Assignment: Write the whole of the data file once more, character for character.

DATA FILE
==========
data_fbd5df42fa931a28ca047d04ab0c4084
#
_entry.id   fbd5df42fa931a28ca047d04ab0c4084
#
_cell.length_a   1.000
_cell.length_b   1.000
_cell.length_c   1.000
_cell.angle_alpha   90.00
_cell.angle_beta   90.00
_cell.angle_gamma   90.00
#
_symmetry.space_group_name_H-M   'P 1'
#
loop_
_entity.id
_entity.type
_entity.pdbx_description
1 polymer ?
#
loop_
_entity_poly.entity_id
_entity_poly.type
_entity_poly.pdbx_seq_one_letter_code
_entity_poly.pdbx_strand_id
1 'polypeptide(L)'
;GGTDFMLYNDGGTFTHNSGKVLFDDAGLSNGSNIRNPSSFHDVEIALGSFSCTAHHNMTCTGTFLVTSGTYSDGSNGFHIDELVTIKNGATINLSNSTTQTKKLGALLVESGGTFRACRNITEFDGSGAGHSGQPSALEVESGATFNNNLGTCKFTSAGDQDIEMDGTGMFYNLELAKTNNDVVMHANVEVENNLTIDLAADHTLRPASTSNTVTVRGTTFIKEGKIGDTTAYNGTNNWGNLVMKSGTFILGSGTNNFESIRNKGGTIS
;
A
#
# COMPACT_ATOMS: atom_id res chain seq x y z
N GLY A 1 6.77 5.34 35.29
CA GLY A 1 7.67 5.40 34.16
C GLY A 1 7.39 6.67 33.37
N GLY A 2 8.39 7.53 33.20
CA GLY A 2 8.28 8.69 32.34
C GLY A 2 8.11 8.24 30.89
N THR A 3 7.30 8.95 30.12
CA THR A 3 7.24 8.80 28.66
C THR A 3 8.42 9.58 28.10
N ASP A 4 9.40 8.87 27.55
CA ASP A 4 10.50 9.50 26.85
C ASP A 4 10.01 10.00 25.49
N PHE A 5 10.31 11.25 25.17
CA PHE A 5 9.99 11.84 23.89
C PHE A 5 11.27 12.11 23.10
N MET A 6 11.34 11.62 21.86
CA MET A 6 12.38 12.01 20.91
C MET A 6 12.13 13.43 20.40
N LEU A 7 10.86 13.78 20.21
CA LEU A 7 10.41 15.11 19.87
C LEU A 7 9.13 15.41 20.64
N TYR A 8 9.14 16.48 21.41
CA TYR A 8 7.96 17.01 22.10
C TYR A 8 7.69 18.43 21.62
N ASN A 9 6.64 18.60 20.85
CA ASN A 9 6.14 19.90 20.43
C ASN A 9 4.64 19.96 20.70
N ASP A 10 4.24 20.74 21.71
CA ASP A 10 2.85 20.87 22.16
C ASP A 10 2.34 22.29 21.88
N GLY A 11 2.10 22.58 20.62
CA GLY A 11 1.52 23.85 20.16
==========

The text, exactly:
data_fbd5df42fa931a28ca047d04ab0c4084
#
_entry.id   fbd5df42fa931a28ca047d04ab0c4084
#
_cell.length_a   1.000
_cell.length_b   1.000
_cell.length_c   1.000
_cell.angle_alpha   90.00
_cell.angle_beta   90.00
_cell.angle_gamma   90.00
#
_symmetry.space_group_name_H-M   'P 1'
#
loop_
_entity.id
_entity.type
_entity.pdbx_description
1 polymer ?
#
loop_
_entity_poly.entity_id
_entity_poly.type
_entity_poly.pdbx_seq_one_letter_code
_entity_poly.pdbx_strand_id
1 'polypeptide(L)'
;GGTDFMLYNDGGTFTHNSGKVLFDDAGLSNGSNIRNPSSFHDVEIALGSFSCTAHHNMTCTGTFLVTSGTYSDGSNGFHIDELVTIKNGATINLSNSTTQTKKLGALLVESGGTFRACRNITEFDGSGAGHSGQPSALEVESGATFNNNLGTCKFTSAGDQDIEMDGTGMFYNLELAKTNNDVVMHANVEVENNLTIDLAADHTLRPASTSNTVTVRGTTFIKEGKIGDTTAYNGTNNWGNLVMKSGTFILGSGTNNFESIRNKGGTIS
;
A
#
# COMPACT_ATOMS: atom_id res chain seq x y z
N GLY A 1 6.77 5.34 35.29
CA GLY A 1 7.67 5.40 34.16
C GLY A 1 7.39 6.67 33.37
N GLY A 2 8.39 7.53 33.20
CA GLY A 2 8.28 8.69 32.34
C GLY A 2 8.11 8.24 30.89
N THR A 3 7.30 8.95 30.12
CA THR A 3 7.24 8.80 28.66
C THR A 3 8.42 9.58 28.10
N ASP A 4 9.40 8.87 27.55
CA ASP A 4 10.50 9.50 26.85
C ASP A 4 10.01 10.00 25.49
N PHE A 5 10.31 11.25 25.17
CA PHE A 5 9.99 11.84 23.89
C PHE A 5 11.27 12.11 23.10
N MET A 6 11.34 11.62 21.86
CA MET A 6 12.38 12.01 20.91
C MET A 6 12.13 13.43 20.40
N LEU A 7 10.86 13.78 20.21
CA LEU A 7 10.41 15.11 19.87
C LEU A 7 9.13 15.41 20.64
N TYR A 8 9.14 16.48 21.41
CA TYR A 8 7.96 17.01 22.10
C TYR A 8 7.69 18.43 21.62
N ASN A 9 6.64 18.60 20.85
CA ASN A 9 6.14 19.90 20.43
C ASN A 9 4.64 19.96 20.70
N ASP A 10 4.24 20.74 21.71
CA ASP A 10 2.85 20.87 22.16
C ASP A 10 2.34 22.29 21.88
N GLY A 11 2.10 22.58 20.62
CA GLY A 11 1.52 23.85 20.16